Saturday, September 23, 2006

Why I Scrapbook

I get some flack for my scrapbooking obsession. I’ve almost always got my camera with me and I scrap almost everything that happens. If I don’t scrap it, I blog it. Documenting our lives is a priority for me.

My dad was here for a couple days this week. He’s in his mid-80’s. You know how some older people tell lots of stories, over and over? He’s not one of them. I asked him lots of leading questions and got pretty much one-word answers back. He’s not rude or unfriendly, he just doesn’t seem to have much to say.

Ignoring my arm-waving and silent “NO!”, G. tried to get him to talk by asking him what I was like as a little girl. My dad told him that I did lots of singing and dancing as a kid, and that as the dance teacher’s pet, I would go up on the stage at age four and sing “Shantytown” in front of a whole audience.

G. was, understandably, shocked to hear this. “Really?

I shook my head. “Dad, that wasn’t me. That was Middle Sister,” I reminded him. Middle Sister and I are 12 years apart, so we’re talking whole different decades here.

“Really? I thought that was you.” He said he didn’t remember anything else. Since he was obviously impressed with Middle Sister’s childhood performances, I’ll probably just let him go ahead and think it was me next time. What the hell. He was gone much of my childhood, and was of the generation that provided for their families and left the child-rearing to the women, anyway, so it’s kind of remarkable that he has a memory in there somewhere of any of his children. I’ll take what I can get, even if it’s not about me.



While he was here, my dad was looking at my scrapbooks, and saw one about my head injury. “Brain injury? When did this happen?”

“Just last February. You remember – I fell, hit my head and ended up in the hospital. Almost needed brain surgery.”

“I didn’t know about that!”

“Yes, you did. Oldest Sister told you and you called me in the hospital. You asked if I needed anything.”

He narrowed his eyes as he searched in the archives of his brain, and finally shook his head. “Nope, don’t remember a thing about it.”



The last morning he was here, I asked him what my mom was like when she was a young woman. “Oh, just a typical college co-ed, I guess.” I waited, but that was all he had to say.



My mom died when I was 21, and we had what could charitably be called a complicated relationship, or uncharitably I suppose I could just say that she was crazy.
The few times that she and I managed to communicate with each other, the subjects of my childhood and what kind of little kid I was did not come up. My sister told me recently that she thinks my mom might have had PPD after I was born: “I don’t know; I just remember having to take care of you a lot.” At 19 years old, I’m sure taking care of her infant sister wasn’t exactly what she wanted to be doing, although she’s always been very nice about it.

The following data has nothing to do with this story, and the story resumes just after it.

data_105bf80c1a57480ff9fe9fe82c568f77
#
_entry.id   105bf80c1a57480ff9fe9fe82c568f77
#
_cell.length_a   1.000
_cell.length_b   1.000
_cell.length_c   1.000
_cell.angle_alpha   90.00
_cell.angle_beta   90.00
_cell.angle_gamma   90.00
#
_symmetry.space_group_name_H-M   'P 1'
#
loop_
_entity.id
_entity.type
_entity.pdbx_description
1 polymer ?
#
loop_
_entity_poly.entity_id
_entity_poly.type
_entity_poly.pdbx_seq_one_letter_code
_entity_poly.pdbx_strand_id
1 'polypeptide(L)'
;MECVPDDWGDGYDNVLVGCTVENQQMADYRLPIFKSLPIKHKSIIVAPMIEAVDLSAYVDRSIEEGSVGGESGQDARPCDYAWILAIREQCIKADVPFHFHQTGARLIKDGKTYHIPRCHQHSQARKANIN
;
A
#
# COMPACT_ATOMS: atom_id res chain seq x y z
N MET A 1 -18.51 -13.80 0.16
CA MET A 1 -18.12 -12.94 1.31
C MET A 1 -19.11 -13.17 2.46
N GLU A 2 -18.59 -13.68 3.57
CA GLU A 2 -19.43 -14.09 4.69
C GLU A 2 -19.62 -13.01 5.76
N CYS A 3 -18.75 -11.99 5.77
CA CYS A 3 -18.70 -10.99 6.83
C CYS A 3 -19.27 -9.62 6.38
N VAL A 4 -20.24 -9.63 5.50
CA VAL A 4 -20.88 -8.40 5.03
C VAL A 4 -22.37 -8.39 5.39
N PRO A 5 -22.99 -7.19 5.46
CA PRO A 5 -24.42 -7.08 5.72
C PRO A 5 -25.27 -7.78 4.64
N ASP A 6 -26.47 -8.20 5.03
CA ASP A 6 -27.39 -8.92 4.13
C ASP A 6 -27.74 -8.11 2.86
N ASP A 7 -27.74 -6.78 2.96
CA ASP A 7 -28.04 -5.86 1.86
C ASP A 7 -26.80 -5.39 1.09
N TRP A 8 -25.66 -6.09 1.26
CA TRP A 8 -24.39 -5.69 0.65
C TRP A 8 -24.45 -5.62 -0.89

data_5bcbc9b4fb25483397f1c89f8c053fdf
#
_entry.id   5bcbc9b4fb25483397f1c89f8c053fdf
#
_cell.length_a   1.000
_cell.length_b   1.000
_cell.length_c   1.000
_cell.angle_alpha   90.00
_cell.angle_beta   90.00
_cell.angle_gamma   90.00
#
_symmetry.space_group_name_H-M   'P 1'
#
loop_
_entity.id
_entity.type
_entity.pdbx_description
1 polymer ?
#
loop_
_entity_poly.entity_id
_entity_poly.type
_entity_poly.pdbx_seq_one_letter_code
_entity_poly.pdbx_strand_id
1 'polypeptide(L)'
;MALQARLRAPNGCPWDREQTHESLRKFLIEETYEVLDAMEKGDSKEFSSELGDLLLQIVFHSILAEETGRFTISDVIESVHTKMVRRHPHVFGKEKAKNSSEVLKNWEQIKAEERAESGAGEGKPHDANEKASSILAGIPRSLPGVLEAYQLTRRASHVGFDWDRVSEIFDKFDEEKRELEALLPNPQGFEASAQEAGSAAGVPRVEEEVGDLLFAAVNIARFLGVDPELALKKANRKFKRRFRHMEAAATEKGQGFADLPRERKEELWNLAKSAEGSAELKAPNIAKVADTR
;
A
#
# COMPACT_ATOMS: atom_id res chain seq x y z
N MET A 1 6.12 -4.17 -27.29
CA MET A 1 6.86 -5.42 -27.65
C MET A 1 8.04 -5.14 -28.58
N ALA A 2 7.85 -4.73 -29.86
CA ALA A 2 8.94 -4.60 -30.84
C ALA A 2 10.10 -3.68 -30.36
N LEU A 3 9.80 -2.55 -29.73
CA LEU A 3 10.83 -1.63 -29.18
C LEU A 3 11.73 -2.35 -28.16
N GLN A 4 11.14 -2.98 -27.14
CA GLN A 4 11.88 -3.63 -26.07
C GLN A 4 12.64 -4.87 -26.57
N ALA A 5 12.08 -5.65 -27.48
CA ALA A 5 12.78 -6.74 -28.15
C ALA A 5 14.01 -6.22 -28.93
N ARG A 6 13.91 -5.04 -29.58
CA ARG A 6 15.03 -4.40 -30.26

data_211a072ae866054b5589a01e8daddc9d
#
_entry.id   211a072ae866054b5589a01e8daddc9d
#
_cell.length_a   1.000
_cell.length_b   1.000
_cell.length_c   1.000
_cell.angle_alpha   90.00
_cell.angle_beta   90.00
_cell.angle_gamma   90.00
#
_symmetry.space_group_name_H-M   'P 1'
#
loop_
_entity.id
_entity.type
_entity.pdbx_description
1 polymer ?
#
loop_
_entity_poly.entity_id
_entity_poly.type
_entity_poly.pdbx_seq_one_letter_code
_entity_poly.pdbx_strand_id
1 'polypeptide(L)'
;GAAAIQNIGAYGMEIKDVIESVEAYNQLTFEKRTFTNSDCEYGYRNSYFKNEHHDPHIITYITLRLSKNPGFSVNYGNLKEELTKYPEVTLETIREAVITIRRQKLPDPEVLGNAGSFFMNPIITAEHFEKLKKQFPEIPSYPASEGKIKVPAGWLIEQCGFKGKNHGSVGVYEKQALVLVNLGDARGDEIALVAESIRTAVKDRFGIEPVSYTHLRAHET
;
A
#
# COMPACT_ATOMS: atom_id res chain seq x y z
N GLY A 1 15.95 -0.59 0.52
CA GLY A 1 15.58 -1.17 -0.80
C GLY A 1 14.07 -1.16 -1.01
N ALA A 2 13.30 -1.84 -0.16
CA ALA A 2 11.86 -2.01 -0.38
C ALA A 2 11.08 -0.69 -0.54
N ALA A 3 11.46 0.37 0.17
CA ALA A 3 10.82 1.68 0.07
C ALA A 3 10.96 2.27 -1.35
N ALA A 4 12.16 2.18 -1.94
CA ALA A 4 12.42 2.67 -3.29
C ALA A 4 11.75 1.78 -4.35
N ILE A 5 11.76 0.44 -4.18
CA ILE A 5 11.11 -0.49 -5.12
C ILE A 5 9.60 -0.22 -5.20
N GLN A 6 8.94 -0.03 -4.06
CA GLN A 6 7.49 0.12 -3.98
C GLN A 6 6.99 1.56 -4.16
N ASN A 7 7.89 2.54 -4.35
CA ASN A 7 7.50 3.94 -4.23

So I never had very much information about my childhood, and in the last few days I realized that now I’ll never have it. I don’t know what my favorite toys were. I don’t know what I liked to do or what my favorite foods were. I don’t know what my first word was, when I got teeth or when I walked. I don’t know what kinds of activities I enjoyed. I know almost nothing about myself or my life before the age of six. My sisters were 12 and 19 when I was born, and they remember some stuff, but didn’t realize it was up to them to keep a baby book for me.

G.’s parents, on the other hand, are younger (and alive, which helps) and still know all that information. I know he walked at 16 months and his first sentence was, “There’s no pickle in there,” complaining about his tuna sandwich. He was a great sleeper and slept so much that his mother worried. He was shy but polite (except, I guess, if you made his tuna wrong).

Anyway, that’s why I scrapbook. As teenagers, my boys will probably roll their eyes at the albums upon albums filled with their childhoods, but no matter what happens to me, the stories will be available to them, and they’ll never think I wasn’t paying attention.

3 comments:

Beastarzmom said...

You know, I don't think he could tell us much about older sister's childhood either - the reason he did with me is that he was INVOLVED! He was my accompanist, and I think he was thankful to have something to contribute. He will also be able to tell you about times I got in trouble (My other specialty where he got involved). Doubtful he could tell you a single instance where either you or big sis was in trouble.

Yet another reason for dads to get involved. Thank heavens for a new generation of dads who care...

Sarah O. said...

Oh dear, I feel so guilty (I bet you hear that a lot in your line of work). I have loads and loads of photos of the kids when they were very little but so few since then. Guess I got too busy and my little bipolar one got too difficult. Not to mention that Hubby has been away on business more than he's been home, literally, for the past 10 years.

Great news about that: He's come to his senses in many ways, including about being an absentee father. He's very involved now and I'm hanging back so he gets every opportunity possible to reconnect with the kids.

Anyway, I do tell the kids often about the cute/wise/funny things they've said or done over the years. And I make sure I tell them I love them every frickin day!

Phew. I feel much less guilty now. How much do I owe you for your time?

Boobless Brigade Master said...

I'm sure you would have been journaling anyway, but be glad you started having children right around the scrapbooking boom time.
Daisy will be 17 in two months and I'm just getting started on year number three. Sigh. She'll probably have children of her own by the time I catch up! LOL

 
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